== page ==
6 Comments on this Post.

  1. HI Lisa

    I like some of the examples you have given in this post. Luxury is different for all of us. For one of my friends with two small children, luxury to her is sitting in a coffee shop on her own, reading a book. For someone else that would be lonely!

    Knowing the customers and then offering them a treat is what I am doing. Only small things at the moment as my products are not high end. I like to put a surprise gift in with my readers order and a hand-written thankyou card.

    Will have to think of what else I can add after this post. Thanks for sharing Lisa. I really enjoyed the post.

    Patricia Perth Australia

    • Thank you for your comment Patricia!

      Yes, that’s exactly what I meant to do by this post: get you thinking how you can add some unexpected, classy touch that will make your product or service a higher value in the eyes of your customer.

      And I know what you mean; I have plenty of friends who consider alone time the most luxurious gift of them all! There are many people like this who are devoted members of my gym (Virgin); simply because it offers babysitting and activities for children, for as long as the parent is there. Add to that all the fun courses, jacuzzi, sauna, etc., and of course this is a winner for busy moms and dads.

      I think a hand-written card is always a nice touch; it shows personal attention. A surprise gift is also nice (I wonder if you tell them about the surprise in your offer?) — I am curious to know what it is! And I’m certain you can think of something else… Maybe not for all your orders, but say you were offering a special package for a holiday? For example, Valentine’s day, which is coming up soon… I bet you could make it into a perfect gift set; or a pamper kit for those celebrating alone. (Rather than running a slashed-price special, which is what most will be doing.)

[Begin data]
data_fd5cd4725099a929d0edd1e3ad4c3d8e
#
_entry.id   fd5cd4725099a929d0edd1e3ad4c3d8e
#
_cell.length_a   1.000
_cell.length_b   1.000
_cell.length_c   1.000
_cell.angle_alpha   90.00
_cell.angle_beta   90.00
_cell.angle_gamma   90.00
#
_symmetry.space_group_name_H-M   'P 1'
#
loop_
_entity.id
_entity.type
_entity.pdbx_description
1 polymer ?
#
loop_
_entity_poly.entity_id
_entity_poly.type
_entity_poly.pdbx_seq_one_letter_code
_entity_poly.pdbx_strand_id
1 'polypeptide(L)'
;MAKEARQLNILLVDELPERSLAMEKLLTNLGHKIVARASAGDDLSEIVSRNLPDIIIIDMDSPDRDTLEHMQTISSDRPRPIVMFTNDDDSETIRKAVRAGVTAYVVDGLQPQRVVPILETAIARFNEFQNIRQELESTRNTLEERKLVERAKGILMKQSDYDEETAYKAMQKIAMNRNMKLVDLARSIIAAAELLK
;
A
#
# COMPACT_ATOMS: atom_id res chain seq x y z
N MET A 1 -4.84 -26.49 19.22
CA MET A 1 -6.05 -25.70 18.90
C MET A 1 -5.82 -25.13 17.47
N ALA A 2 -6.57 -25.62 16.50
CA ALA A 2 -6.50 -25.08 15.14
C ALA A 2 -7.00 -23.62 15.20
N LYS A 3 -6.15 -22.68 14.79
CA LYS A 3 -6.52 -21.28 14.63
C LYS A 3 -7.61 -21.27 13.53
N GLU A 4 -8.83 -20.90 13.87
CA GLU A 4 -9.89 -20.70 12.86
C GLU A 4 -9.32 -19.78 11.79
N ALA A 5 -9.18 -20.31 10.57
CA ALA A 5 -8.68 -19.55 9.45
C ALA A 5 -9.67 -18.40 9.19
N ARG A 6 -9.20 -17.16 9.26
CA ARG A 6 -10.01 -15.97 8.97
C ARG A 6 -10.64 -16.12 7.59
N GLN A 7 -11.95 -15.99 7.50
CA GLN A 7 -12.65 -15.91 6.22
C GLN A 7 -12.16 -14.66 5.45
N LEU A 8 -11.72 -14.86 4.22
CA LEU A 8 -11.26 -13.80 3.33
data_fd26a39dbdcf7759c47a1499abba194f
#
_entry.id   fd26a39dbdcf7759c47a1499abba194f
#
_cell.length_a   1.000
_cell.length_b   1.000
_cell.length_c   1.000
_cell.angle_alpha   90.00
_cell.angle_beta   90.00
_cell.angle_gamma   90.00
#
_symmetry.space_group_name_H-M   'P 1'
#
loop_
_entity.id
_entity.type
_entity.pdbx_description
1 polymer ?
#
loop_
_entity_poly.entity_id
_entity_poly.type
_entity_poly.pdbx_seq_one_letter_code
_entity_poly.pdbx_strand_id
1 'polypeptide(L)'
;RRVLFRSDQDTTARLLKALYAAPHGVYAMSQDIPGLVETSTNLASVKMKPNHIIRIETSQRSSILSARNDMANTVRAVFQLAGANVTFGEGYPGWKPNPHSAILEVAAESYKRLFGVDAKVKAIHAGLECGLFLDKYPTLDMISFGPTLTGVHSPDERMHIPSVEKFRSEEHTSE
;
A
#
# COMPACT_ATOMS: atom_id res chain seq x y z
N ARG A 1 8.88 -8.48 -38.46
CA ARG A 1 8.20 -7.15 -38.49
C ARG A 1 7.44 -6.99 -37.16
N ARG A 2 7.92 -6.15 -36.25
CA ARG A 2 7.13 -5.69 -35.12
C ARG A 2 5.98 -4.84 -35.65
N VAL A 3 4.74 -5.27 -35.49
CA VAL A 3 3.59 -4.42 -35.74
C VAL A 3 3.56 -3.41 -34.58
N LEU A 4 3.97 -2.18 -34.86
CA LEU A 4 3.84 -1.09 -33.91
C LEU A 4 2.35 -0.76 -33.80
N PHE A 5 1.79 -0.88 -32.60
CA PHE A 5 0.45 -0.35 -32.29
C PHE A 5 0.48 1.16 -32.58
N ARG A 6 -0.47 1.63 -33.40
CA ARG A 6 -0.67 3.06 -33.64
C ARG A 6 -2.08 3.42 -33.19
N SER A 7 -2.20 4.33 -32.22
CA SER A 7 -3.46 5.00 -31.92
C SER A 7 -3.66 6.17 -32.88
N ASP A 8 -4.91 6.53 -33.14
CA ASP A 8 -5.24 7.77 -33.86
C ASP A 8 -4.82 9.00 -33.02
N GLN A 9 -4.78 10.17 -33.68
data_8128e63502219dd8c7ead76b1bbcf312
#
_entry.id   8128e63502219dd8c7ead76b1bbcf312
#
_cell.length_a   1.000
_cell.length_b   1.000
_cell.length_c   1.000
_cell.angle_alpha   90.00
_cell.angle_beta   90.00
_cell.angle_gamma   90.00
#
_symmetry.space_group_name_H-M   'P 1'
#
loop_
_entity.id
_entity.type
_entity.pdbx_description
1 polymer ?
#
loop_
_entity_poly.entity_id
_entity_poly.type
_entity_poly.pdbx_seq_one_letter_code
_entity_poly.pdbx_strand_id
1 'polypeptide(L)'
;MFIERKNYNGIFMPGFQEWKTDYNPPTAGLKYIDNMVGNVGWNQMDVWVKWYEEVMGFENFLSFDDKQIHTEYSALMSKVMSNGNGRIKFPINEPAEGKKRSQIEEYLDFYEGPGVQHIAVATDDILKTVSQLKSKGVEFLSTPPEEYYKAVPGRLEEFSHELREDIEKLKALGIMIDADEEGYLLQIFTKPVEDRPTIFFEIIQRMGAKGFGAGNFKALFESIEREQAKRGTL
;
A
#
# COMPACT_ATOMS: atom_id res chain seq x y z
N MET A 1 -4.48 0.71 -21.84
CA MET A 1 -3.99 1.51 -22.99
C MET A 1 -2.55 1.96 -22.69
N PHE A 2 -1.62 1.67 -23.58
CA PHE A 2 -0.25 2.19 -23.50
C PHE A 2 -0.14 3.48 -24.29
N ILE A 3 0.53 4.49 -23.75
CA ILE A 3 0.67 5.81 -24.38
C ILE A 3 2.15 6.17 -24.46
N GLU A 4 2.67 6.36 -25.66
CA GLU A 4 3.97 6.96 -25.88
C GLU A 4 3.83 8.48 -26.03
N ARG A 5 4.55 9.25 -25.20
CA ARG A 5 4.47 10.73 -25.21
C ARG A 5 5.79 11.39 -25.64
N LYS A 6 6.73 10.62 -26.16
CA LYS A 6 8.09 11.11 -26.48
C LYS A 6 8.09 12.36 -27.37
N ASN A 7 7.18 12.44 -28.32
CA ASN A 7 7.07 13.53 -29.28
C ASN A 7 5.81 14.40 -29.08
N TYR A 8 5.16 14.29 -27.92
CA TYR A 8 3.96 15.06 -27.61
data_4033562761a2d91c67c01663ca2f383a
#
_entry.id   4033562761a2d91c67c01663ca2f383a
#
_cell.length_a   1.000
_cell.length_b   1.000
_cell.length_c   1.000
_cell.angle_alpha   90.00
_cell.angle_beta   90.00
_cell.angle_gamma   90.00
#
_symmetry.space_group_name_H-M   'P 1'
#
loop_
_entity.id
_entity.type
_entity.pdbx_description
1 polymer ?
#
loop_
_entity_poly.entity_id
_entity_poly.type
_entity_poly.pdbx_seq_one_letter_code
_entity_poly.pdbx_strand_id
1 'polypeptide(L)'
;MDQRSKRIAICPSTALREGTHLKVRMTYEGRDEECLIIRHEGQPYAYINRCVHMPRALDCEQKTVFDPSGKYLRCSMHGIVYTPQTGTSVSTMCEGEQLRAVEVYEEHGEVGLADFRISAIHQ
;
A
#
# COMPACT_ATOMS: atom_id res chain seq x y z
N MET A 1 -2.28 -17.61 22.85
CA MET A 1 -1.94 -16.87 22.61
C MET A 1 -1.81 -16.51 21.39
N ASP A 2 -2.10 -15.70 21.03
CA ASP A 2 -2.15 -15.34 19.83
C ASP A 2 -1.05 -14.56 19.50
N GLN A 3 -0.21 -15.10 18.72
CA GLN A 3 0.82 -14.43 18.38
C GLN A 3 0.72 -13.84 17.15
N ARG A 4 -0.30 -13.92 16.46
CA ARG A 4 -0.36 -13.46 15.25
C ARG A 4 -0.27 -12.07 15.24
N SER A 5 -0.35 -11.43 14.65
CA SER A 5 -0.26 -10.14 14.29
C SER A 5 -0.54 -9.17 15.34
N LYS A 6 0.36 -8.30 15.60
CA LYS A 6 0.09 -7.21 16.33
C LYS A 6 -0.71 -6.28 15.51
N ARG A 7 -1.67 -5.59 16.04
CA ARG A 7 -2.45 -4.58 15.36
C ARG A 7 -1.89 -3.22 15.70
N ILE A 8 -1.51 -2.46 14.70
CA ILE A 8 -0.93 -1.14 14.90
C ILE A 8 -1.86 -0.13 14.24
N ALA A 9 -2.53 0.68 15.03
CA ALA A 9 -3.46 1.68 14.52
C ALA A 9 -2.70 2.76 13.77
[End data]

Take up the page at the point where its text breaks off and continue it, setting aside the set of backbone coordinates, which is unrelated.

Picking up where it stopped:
People don’t look for cheapest prices when they want to surprise their loved ones, or to treat themselves; they look for the best value and most original products. I’m sure that this will give you some ideas, but if you want more, just give me a shout!

      • I didn’t think of Valentine’s day. A pamper pack. Great idea. Should have you on my marketing team only it’s just me and my lavender products….at the moment lol

        I don’t tell them, just pop it in as a surprise. And I wrap their gift in lavender coloured paper so they have something to unwrap :-)

        Want to eventually have small bags with my logo on it. Just have to generate more sales as with low priced items, not much profit margin, but this post is giving me the ideas to make things a bit more upmarket.

        Patricia Perth Australia

        • Glad I could help with some ideas! And if you ever need more, just stop by. Who knows, maybe in the future there will be a marketing team for your lavenders. :)

  2. Thanks a million. This is just the type of issue I have been tackling for my day job. We’re already a high-end company but I don’t think we’re communicating that clearly enough to our prospective clients. This post couldn’t have come at a better time and it has really helped me put things in perspective- now I’m looking forward to revamping our campaigns.

    • Hi Margeaux!

      So glad my post came at a good time! I think it’s difficult for many companies to communicate their main advantage clearly enough — probably because those closely involved tend to see so many little details and advantages, that it’s hard to focus.
      I would love to see your revamped campaigns when they are ready!
      And if you ever feel like you could use my opinion — you know where to find me.